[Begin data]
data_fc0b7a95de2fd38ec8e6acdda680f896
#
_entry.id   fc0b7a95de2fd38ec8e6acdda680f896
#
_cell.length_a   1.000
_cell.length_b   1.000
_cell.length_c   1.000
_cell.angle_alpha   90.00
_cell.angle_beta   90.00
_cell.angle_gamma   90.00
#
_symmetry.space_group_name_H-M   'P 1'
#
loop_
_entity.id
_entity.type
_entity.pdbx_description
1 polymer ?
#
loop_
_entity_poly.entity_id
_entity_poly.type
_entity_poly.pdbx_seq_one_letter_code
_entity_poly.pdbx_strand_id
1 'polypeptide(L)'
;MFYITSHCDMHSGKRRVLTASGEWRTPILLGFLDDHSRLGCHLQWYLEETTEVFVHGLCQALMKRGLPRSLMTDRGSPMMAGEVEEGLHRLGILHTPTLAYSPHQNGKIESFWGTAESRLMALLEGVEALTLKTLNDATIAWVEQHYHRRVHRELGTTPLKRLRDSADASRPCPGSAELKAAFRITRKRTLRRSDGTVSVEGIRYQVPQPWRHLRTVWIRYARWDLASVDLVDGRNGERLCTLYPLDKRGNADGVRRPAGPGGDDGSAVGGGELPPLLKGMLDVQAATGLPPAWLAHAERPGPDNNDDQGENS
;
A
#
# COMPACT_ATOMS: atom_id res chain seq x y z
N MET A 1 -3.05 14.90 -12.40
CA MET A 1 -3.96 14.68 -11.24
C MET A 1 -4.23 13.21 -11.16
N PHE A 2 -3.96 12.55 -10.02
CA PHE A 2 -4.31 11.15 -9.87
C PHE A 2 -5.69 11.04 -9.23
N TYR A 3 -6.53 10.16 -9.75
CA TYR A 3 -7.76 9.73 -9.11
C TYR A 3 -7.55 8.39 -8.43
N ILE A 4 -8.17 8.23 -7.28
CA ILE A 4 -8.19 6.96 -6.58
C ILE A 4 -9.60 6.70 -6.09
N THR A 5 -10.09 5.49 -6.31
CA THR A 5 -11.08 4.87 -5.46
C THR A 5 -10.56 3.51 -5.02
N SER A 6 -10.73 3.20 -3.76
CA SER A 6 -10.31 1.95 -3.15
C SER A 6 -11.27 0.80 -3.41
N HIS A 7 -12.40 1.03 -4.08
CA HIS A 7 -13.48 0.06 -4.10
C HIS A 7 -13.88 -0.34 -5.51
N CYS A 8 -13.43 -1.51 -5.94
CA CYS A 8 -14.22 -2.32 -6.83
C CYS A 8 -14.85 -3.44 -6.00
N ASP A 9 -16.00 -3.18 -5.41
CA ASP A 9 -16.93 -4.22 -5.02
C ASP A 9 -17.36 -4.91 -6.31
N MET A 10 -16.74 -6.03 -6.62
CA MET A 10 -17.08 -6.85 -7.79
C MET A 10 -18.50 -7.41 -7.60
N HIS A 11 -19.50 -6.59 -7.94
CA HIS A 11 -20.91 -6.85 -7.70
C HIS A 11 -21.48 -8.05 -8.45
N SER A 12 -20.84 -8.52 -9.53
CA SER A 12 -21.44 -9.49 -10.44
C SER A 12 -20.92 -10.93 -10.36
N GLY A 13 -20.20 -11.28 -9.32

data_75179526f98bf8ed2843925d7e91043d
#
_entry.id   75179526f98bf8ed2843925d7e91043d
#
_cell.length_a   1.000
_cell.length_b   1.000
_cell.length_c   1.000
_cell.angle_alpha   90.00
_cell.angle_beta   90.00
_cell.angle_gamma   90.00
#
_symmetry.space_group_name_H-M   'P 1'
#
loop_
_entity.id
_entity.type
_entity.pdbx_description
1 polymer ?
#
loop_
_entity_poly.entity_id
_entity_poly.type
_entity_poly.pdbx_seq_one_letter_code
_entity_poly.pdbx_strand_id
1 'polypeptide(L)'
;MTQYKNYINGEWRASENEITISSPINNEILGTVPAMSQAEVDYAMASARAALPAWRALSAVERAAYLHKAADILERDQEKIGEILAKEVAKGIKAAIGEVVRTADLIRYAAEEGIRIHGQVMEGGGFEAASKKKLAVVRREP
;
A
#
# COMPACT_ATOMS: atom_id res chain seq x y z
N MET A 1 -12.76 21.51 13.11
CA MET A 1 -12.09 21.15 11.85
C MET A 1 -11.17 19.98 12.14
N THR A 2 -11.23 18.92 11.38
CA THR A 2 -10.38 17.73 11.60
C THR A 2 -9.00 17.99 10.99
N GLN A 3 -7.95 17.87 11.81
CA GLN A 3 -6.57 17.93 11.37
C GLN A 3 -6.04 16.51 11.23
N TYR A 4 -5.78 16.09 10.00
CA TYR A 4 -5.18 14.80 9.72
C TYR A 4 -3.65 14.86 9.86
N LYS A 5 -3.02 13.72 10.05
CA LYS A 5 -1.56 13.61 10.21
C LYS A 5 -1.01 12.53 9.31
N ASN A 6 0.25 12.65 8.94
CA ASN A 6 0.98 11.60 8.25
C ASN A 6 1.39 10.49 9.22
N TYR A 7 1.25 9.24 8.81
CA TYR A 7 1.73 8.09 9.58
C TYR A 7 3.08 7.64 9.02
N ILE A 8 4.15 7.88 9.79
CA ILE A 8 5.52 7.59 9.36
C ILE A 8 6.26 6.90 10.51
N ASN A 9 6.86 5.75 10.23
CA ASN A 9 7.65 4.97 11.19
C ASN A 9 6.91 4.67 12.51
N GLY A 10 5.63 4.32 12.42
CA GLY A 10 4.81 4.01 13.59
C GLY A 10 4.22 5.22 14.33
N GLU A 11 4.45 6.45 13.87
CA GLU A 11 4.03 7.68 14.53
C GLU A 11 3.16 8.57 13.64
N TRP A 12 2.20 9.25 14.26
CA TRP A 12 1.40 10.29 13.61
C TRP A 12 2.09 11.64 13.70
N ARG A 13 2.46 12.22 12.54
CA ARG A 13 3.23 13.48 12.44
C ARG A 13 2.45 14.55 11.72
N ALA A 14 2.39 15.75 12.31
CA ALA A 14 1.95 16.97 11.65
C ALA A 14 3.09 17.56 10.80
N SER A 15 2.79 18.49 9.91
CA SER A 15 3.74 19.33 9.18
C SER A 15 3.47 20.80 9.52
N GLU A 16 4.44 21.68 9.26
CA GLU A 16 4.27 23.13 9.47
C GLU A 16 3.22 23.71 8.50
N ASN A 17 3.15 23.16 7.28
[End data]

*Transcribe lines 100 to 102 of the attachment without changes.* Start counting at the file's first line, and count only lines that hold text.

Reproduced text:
C MET A 1 -11.17 19.98 12.14
N THR A 2 -11.23 18.92 11.38
CA THR A 2 -10.38 17.73 11.60